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A/B Testing: The Science of Marketing

Posted by Rick Lambert on Thu, Dec 13, 2012

A B Testing The Science of Marketing     

You may have thought you left chemistry and biology behind in high school, but the skills you learned over bubbling beakers and lab report writing actually do apply to real life – your teacher was right.

Any time a company deals with people there are countless opportunities to conduct empirical studies to evaluate how your company can get a better response from customers.

If you want to make a website that is appealing to visitors than you have to be able to track their feedback when you make changes.  This can be done very simply by following these steps:

1.     Identify your Research Question

  • Before you conduct a study, you must always identify your question.  In order to make the process as simple as possible it is best to pick a simple yes/no choice also known as an A/B Test. Even though every A/B test is unique, certain elements are usually tested:
    • The call to actions (i.e. the buttons) wording, size, color and placement,
    • Headline or product description,
    • Form length and types of fields,
    • Layout and style of website,
    • Product pricing and promotional offers,
    • Images on landing and product pages,
    • Amount of text on the page (short vs. long).

2.     Set up the Study

The study should, like any good lab experiment, have three groups: a control and two test pools.   Decide how you are going to set up your study (are you testing buttons, subscription forms, privacy settings, payment options etc) and evaluate how best to carry out the experiment.  Will you need to create new pages to add to your site, will you need to add buttons, links or reformat visually?  These are all important things to answer before you conduct the test, otherwise there could be bug that can corrupt your data and the entire thing will be a potentially expensive waste of time. 

Generally there are two ways to set up the A/B Test: one, replace an element on the original page or two, redirect to a new page with the new features.  Keep in mind that each change will require two versions – one for each test group.  For each you must assign a conversion goal – essentially a way to track a successful test that the A/B Testing tool can use to record what version was shown to the visitor.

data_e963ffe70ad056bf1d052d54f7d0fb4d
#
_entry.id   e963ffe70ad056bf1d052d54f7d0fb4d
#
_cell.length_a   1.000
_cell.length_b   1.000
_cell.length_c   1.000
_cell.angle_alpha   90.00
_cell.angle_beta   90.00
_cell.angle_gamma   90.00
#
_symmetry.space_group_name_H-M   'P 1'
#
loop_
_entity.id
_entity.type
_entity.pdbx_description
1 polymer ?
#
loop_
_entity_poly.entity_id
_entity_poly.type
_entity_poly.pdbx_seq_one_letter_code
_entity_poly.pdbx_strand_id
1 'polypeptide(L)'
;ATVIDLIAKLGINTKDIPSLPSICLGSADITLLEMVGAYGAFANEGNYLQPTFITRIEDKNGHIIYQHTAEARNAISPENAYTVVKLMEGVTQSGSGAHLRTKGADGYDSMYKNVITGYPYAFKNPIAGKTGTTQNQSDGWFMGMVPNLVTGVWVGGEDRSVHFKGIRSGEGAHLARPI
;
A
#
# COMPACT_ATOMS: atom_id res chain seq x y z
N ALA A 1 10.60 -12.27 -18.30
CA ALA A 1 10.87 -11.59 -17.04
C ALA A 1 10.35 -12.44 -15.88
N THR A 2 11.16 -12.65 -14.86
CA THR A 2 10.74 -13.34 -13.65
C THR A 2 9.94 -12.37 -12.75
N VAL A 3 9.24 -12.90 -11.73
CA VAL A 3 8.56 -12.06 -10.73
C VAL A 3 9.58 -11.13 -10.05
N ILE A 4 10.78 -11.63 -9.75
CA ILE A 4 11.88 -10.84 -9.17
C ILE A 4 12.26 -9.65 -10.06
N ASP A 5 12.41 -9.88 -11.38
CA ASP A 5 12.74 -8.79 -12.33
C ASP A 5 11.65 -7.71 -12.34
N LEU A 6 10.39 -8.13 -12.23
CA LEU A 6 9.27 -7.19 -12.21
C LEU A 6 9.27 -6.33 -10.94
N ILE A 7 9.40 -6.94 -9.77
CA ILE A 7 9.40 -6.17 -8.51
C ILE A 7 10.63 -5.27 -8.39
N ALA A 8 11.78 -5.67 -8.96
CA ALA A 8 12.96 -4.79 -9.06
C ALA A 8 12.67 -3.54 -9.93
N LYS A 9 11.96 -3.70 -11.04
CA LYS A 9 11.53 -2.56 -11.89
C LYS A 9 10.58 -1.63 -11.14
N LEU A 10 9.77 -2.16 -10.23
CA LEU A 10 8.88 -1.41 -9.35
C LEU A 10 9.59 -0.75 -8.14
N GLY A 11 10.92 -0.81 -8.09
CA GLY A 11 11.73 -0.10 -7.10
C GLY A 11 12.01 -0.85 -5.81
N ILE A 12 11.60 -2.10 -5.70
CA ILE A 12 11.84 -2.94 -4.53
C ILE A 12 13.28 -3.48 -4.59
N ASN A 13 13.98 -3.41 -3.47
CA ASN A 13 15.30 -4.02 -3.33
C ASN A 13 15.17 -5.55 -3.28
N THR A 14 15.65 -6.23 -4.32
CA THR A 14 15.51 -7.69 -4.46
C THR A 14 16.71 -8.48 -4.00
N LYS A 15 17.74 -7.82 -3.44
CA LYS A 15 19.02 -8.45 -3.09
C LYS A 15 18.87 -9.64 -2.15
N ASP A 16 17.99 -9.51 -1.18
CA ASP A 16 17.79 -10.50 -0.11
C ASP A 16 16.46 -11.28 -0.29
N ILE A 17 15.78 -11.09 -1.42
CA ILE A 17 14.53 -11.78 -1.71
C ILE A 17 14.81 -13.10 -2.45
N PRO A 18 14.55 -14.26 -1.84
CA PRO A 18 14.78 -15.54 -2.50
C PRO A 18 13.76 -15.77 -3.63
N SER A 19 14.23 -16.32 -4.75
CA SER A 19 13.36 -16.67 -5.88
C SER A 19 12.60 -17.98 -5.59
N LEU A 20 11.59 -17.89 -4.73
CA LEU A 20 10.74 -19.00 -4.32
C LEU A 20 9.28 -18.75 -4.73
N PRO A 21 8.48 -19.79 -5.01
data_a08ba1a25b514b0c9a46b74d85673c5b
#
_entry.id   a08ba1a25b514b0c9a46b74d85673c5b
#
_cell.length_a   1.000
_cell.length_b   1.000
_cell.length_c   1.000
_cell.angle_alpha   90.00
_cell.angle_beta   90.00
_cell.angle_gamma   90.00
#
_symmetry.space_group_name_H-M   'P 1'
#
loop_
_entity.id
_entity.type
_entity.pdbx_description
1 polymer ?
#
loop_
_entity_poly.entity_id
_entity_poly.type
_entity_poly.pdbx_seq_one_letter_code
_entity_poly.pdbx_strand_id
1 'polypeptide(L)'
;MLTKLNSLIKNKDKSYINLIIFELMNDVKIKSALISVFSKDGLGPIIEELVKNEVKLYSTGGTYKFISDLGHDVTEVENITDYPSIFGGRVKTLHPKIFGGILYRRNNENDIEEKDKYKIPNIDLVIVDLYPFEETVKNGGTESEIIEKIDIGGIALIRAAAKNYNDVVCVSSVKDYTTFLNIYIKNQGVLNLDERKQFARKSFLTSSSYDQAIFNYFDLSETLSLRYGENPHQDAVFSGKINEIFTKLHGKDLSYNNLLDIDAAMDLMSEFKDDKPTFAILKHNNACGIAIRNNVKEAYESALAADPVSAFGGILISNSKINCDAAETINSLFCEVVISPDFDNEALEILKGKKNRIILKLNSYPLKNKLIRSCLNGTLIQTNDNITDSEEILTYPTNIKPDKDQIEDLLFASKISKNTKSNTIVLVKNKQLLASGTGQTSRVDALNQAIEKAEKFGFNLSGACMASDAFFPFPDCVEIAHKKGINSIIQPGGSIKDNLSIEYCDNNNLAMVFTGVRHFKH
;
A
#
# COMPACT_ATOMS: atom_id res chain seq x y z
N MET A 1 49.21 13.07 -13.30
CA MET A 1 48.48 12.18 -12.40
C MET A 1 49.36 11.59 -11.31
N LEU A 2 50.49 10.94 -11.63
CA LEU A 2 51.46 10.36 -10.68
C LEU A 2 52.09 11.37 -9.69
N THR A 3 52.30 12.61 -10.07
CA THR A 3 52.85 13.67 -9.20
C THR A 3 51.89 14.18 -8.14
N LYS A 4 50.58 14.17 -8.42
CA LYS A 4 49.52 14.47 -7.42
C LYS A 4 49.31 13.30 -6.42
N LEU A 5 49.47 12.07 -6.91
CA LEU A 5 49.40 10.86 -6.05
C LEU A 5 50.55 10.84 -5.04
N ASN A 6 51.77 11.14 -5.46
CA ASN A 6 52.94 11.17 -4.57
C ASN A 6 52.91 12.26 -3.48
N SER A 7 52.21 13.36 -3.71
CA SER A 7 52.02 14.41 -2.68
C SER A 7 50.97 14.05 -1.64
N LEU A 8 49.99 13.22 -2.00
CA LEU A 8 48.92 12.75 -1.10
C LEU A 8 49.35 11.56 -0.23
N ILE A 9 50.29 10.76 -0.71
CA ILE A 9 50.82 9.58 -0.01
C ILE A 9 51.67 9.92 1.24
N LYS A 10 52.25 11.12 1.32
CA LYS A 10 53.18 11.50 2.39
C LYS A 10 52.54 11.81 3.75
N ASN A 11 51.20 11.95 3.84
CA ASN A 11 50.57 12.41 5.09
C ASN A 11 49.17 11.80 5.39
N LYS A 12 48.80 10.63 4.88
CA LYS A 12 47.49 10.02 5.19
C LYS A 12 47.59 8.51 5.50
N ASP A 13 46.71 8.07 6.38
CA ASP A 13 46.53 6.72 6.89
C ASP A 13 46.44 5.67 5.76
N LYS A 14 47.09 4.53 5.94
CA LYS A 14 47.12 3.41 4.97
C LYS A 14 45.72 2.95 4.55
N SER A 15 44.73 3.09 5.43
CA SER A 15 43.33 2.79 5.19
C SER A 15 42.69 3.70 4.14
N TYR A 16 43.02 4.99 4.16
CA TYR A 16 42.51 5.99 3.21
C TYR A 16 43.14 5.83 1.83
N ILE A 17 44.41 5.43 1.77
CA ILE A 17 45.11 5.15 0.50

3.     Conduct the Study

  • This is the easy part – run your test making sure to make all changes before the page uploads and then let the test run for the set period of time.

4.     Review the Results

  • The A/B/ Testing tool has collected a valuable set of data for you to review to see what variation garnered a better response from the visitors.  See the results and then make the necessary permanent changes to your website. 

Some Things To Keep In Mind

Though A/B Tests are an easy way to get feedback they are not fool proof and there are some important dos and don’ts to remember:


  • Never conduct your tests at separate times.  The variable and the control group should be active at the same time and with traffic evenly split between them.
  • Don’t rush.  Make sure you give your test an appropriate amount a time so you get an accurate sample reading.  There is no point in rushing the results if you will just have to redo the whole thing.
  • Don’t try to get old dogs to learn new tricks.  You are much more likely to get a better evaluation from a new visitor than an old one who has become accustomed to a certain aesthetic.  Try to differentiate between old and new visitors and direct the latter towards your A/B Test.
  • Don’t let your personal feelings overrule the results.  The public is unpredictable and may give you surprising results, but this doesn’t mean that you know better.  Make changes according to the feedback – nothing more.


  • Do be consistent and show your visitor the same variation.  The test tool should have a way of tracking who has seen what and should be set to keep the variation consistent.
  • Keep trying the A/B Tests out.  The first one may turn out a dud result but the more you do them the more effective they will become until you get reliable results.  The key is to persist and not become discouraged by bad readings.

The point of an A/B Test is to poll your audience without them necessarily knowing.  It probably gives you more honest results than if they were aware they were being tracked and allows you to tailor your website to suit their preferences.  So start A/B testing and see the results start to generate improvements to your site.

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Topics: content creation, lead generation, A/B testing, call to action, effective marketing strategy

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